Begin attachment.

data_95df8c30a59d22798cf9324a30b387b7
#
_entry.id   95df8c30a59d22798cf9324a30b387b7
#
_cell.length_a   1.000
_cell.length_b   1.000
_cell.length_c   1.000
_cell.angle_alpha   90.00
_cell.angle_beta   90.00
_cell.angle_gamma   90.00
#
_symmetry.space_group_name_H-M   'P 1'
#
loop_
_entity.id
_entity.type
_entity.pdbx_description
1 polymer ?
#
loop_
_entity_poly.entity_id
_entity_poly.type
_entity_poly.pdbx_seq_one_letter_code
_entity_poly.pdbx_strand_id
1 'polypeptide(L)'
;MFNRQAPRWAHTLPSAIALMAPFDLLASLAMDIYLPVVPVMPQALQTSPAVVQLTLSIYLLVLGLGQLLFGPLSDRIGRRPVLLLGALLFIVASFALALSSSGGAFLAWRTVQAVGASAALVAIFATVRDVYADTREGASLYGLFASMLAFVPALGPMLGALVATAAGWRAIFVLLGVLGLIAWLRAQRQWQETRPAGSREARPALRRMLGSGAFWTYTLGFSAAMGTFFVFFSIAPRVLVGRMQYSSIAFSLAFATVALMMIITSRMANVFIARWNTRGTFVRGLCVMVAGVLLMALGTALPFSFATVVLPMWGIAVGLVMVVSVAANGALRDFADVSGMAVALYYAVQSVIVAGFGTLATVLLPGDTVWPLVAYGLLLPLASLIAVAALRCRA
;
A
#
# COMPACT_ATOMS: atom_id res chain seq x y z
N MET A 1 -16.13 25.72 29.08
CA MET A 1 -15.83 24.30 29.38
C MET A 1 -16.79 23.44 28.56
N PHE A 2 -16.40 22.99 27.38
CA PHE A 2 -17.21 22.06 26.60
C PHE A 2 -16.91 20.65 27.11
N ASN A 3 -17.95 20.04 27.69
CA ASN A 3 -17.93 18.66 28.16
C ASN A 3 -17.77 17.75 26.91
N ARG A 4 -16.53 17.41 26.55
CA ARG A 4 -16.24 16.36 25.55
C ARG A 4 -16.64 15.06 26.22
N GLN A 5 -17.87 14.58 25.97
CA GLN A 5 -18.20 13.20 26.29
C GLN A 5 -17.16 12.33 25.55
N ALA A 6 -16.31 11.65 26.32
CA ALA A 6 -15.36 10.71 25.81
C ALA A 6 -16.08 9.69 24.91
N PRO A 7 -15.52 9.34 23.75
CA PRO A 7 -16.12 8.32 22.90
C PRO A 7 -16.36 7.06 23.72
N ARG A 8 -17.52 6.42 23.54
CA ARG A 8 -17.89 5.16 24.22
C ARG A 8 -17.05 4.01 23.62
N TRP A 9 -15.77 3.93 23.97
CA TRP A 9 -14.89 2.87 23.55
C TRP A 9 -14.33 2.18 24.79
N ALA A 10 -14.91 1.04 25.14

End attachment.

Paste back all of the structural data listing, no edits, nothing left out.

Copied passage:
data_95df8c30a59d22798cf9324a30b387b7
#
_entry.id   95df8c30a59d22798cf9324a30b387b7
#
_cell.length_a   1.000
_cell.length_b   1.000
_cell.length_c   1.000
_cell.angle_alpha   90.00
_cell.angle_beta   90.00
_cell.angle_gamma   90.00
#
_symmetry.space_group_name_H-M   'P 1'
#
loop_
_entity.id
_entity.type
_entity.pdbx_description
1 polymer ?
#
loop_
_entity_poly.entity_id
_entity_poly.type
_entity_poly.pdbx_seq_one_letter_code
_entity_poly.pdbx_strand_id
1 'polypeptide(L)'
;MFNRQAPRWAHTLPSAIALMAPFDLLASLAMDIYLPVVPVMPQALQTSPAVVQLTLSIYLLVLGLGQLLFGPLSDRIGRRPVLLLGALLFIVASFALALSSSGGAFLAWRTVQAVGASAALVAIFATVRDVYADTREGASLYGLFASMLAFVPALGPMLGALVATAAGWRAIFVLLGVLGLIAWLRAQRQWQETRPAGSREARPALRRMLGSGAFWTYTLGFSAAMGTFFVFFSIAPRVLVGRMQYSSIAFSLAFATVALMMIITSRMANVFIARWNTRGTFVRGLCVMVAGVLLMALGTALPFSFATVVLPMWGIAVGLVMVVSVAANGALRDFADVSGMAVALYYAVQSVIVAGFGTLATVLLPGDTVWPLVAYGLLLPLASLIAVAALRCRA
;
A
#
# COMPACT_ATOMS: atom_id res chain seq x y z
N MET A 1 -16.13 25.72 29.08
CA MET A 1 -15.83 24.30 29.38
C MET A 1 -16.79 23.44 28.56
N PHE A 2 -16.40 22.99 27.38
CA PHE A 2 -17.21 22.06 26.60
C PHE A 2 -16.91 20.65 27.11
N ASN A 3 -17.95 20.04 27.69
CA ASN A 3 -17.93 18.66 28.16
C ASN A 3 -17.77 17.75 26.91
N ARG A 4 -16.53 17.41 26.55
CA ARG A 4 -16.24 16.36 25.55
C ARG A 4 -16.64 15.06 26.22
N GLN A 5 -17.87 14.58 25.97
CA GLN A 5 -18.20 13.20 26.29
C GLN A 5 -17.16 12.33 25.55
N ALA A 6 -16.31 11.65 26.32
CA ALA A 6 -15.36 10.71 25.81
C ALA A 6 -16.08 9.69 24.91
N PRO A 7 -15.52 9.34 23.75
CA PRO A 7 -16.12 8.32 22.90
C PRO A 7 -16.36 7.06 23.72
N ARG A 8 -17.52 6.42 23.54
CA ARG A 8 -17.89 5.16 24.22
C ARG A 8 -17.05 4.01 23.62
N TRP A 9 -15.77 3.93 23.97
CA TRP A 9 -14.89 2.87 23.55
C TRP A 9 -14.33 2.18 24.79
N ALA A 10 -14.91 1.04 25.14